The Chinese spying game has a long history

  • Themes: China

Alongside Confucian ideals of exemplary leadership, the Chinese tradition nurtured an equally influential alternative figura: that of the commander or strategist bent on conquering one’s opponent by means of secret stratagems

A message is received at the palace, a print painted in Ming dynasty China. Credit: Chronicle of World History / Alamy Stock Photo.
A message is received at the palace, a print painted in Ming dynasty China. Credit: Chronicle of World History / Alamy Stock Photo.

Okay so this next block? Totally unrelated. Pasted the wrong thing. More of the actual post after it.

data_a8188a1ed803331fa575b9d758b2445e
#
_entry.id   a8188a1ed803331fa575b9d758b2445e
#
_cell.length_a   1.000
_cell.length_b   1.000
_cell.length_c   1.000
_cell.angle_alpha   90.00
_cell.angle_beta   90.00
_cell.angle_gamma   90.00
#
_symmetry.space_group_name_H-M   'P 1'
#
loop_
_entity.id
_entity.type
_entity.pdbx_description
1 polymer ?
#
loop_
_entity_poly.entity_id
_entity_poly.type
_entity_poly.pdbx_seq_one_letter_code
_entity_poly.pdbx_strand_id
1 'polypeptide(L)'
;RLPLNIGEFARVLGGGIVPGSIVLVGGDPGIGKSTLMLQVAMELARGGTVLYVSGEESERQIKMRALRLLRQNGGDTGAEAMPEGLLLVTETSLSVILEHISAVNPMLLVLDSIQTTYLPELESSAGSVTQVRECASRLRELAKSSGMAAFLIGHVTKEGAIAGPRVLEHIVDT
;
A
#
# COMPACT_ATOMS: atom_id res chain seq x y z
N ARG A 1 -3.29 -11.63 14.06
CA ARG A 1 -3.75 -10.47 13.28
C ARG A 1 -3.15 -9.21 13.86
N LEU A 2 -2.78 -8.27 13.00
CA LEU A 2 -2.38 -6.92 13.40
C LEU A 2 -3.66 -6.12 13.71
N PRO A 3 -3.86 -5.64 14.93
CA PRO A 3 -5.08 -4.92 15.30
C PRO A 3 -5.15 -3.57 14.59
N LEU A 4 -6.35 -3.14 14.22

Espionage has deep roots in China. This may seem odd in a culture where Confucianism left a deep imprint on public and private life. After all, in order to be a worthy member of society, Confucius (551-479 BCE) said that one ought to aspire to be upright and genuine. Words and language ought to be carefully chosen. The Confucian gentleman had to mean what he said and respect customs and rituals. Officials were the visual embodiment of an ethical code that encouraged those with talent to live life as public servants and educators. At first sight, then, operating from the shadows with deliberate deceit seems far-flung from Confucian notions of righteousness and propriety. Yet this is only part of the story. Alongside Confucian ideals of exemplary leadership, the Chinese tradition nurtured an equally influential alternative figura: that of the commander or strategist bent on conquering one’s opponent by means of secret stratagems.